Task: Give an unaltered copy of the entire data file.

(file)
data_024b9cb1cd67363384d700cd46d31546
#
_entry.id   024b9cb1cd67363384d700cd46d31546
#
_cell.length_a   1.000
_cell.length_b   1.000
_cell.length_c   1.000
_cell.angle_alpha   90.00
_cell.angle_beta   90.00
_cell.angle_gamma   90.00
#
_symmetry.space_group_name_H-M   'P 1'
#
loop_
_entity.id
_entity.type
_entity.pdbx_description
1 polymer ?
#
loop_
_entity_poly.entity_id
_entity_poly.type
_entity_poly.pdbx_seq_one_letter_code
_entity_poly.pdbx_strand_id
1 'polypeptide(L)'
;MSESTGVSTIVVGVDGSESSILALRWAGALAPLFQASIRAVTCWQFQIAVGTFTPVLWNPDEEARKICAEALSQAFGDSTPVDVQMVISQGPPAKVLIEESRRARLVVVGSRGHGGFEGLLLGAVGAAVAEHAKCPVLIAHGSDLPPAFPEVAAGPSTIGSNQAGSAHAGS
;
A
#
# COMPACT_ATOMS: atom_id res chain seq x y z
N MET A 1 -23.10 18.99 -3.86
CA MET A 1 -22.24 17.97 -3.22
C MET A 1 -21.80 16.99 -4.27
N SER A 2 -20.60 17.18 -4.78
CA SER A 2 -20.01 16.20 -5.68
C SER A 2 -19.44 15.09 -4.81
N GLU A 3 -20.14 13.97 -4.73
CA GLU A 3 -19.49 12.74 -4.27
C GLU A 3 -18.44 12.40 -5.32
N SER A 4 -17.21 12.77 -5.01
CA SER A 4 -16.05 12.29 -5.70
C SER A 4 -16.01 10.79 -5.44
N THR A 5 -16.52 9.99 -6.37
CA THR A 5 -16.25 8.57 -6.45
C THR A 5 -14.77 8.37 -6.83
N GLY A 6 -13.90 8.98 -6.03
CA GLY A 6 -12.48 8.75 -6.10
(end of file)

data_024b9cb1cd67363384d700cd46d31546
#
_entry.id   024b9cb1cd67363384d700cd46d31546
#
_cell.length_a   1.000
_cell.length_b   1.000
_cell.length_c   1.000
_cell.angle_alpha   90.00
_cell.angle_beta   90.00
_cell.angle_gamma   90.00
#
_symmetry.space_group_name_H-M   'P 1'
#
loop_
_entity.id
_entity.type
_entity.pdbx_description
1 polymer ?
#
loop_
_entity_poly.entity_id
_entity_poly.type
_entity_poly.pdbx_seq_one_letter_code
_entity_poly.pdbx_strand_id
1 'polypeptide(L)'
;MSESTGVSTIVVGVDGSESSILALRWAGALAPLFQASIRAVTCWQFQIAVGTFTPVLWNPDEEARKICAEALSQAFGDSTPVDVQMVISQGPPAKVLIEESRRARLVVVGSRGHGGFEGLLLGAVGAAVAEHAKCPVLIAHGSDLPPAFPEVAAGPSTIGSNQAGSAHAGS
;
A
#
# COMPACT_ATOMS: atom_id res chain seq x y z
N MET A 1 -23.10 18.99 -3.86
CA MET A 1 -22.24 17.97 -3.22
C MET A 1 -21.80 16.99 -4.27
N SER A 2 -20.60 17.18 -4.78
CA SER A 2 -20.01 16.20 -5.68
C SER A 2 -19.44 15.09 -4.81
N GLU A 3 -20.14 13.97 -4.73
CA GLU A 3 -19.49 12.74 -4.27
C GLU A 3 -18.44 12.40 -5.32
N SER A 4 -17.21 12.77 -5.01
CA SER A 4 -16.05 12.29 -5.70
C SER A 4 -16.01 10.79 -5.44
N THR A 5 -16.52 9.99 -6.37
CA THR A 5 -16.25 8.57 -6.45
C THR A 5 -14.77 8.37 -6.83
N GLY A 6 -13.90 8.98 -6.03
CA GLY A 6 -12.48 8.75 -6.10